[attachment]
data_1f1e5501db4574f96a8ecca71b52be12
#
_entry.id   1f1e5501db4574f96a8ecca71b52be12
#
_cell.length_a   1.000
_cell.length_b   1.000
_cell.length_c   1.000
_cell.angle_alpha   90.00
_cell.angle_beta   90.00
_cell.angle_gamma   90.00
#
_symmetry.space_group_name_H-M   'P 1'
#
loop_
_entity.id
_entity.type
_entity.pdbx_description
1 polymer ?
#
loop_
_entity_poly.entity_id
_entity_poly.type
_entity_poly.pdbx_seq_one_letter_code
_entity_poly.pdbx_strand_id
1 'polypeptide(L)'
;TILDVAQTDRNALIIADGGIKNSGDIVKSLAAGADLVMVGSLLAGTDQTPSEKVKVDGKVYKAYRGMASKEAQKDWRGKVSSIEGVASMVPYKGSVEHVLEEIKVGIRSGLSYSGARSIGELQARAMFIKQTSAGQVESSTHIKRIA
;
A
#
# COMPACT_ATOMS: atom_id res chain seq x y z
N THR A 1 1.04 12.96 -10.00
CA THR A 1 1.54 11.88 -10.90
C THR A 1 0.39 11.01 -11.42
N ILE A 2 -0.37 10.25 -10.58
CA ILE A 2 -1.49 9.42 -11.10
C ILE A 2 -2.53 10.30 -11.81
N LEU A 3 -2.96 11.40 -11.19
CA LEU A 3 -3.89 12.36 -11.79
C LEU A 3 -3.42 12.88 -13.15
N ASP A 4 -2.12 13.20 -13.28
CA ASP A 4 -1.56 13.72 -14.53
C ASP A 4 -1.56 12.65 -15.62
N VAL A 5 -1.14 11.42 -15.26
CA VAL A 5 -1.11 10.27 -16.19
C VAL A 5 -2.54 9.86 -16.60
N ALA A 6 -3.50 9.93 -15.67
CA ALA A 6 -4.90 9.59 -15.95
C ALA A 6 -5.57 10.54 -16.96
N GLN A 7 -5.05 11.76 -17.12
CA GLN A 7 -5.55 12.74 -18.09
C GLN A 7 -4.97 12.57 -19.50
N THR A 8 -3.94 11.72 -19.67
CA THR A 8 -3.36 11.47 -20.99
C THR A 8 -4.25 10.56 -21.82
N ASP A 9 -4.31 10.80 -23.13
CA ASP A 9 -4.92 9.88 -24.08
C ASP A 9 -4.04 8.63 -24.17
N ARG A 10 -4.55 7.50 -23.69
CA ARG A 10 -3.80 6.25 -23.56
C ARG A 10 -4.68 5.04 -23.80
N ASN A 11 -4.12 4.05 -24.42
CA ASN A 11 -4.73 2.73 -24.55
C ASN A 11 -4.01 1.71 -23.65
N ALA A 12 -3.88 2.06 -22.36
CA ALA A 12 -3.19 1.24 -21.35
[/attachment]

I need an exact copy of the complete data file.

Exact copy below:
data_1f1e5501db4574f96a8ecca71b52be12
#
_entry.id   1f1e5501db4574f96a8ecca71b52be12
#
_cell.length_a   1.000
_cell.length_b   1.000
_cell.length_c   1.000
_cell.angle_alpha   90.00
_cell.angle_beta   90.00
_cell.angle_gamma   90.00
#
_symmetry.space_group_name_H-M   'P 1'
#
loop_
_entity.id
_entity.type
_entity.pdbx_description
1 polymer ?
#
loop_
_entity_poly.entity_id
_entity_poly.type
_entity_poly.pdbx_seq_one_letter_code
_entity_poly.pdbx_strand_id
1 'polypeptide(L)'
;TILDVAQTDRNALIIADGGIKNSGDIVKSLAAGADLVMVGSLLAGTDQTPSEKVKVDGKVYKAYRGMASKEAQKDWRGKVSSIEGVASMVPYKGSVEHVLEEIKVGIRSGLSYSGARSIGELQARAMFIKQTSAGQVESSTHIKRIA
;
A
#
# COMPACT_ATOMS: atom_id res chain seq x y z
N THR A 1 1.04 12.96 -10.00
CA THR A 1 1.54 11.88 -10.90
C THR A 1 0.39 11.01 -11.42
N ILE A 2 -0.37 10.25 -10.58
CA ILE A 2 -1.49 9.42 -11.10
C ILE A 2 -2.53 10.30 -11.81
N LEU A 3 -2.96 11.40 -11.19
CA LEU A 3 -3.89 12.36 -11.79
C LEU A 3 -3.42 12.88 -13.15
N ASP A 4 -2.12 13.20 -13.28
CA ASP A 4 -1.56 13.72 -14.53
C ASP A 4 -1.56 12.65 -15.62
N VAL A 5 -1.14 11.42 -15.26
CA VAL A 5 -1.11 10.27 -16.19
C VAL A 5 -2.54 9.86 -16.60
N ALA A 6 -3.50 9.93 -15.67
CA ALA A 6 -4.90 9.59 -15.95
C ALA A 6 -5.57 10.54 -16.96
N GLN A 7 -5.05 11.76 -17.12
CA GLN A 7 -5.55 12.74 -18.09
C GLN A 7 -4.97 12.57 -19.50
N THR A 8 -3.94 11.72 -19.67
CA THR A 8 -3.36 11.47 -20.99
C THR A 8 -4.25 10.56 -21.82
N ASP A 9 -4.31 10.80 -23.13
CA ASP A 9 -4.92 9.88 -24.08
C ASP A 9 -4.04 8.63 -24.17
N ARG A 10 -4.55 7.50 -23.69
CA ARG A 10 -3.80 6.25 -23.56
C ARG A 10 -4.68 5.04 -23.80
N ASN A 11 -4.12 4.05 -24.42
CA ASN A 11 -4.73 2.73 -24.55
C ASN A 11 -4.01 1.71 -23.65
N ALA A 12 -3.88 2.06 -22.36
CA ALA A 12 -3.19 1.24 -21.35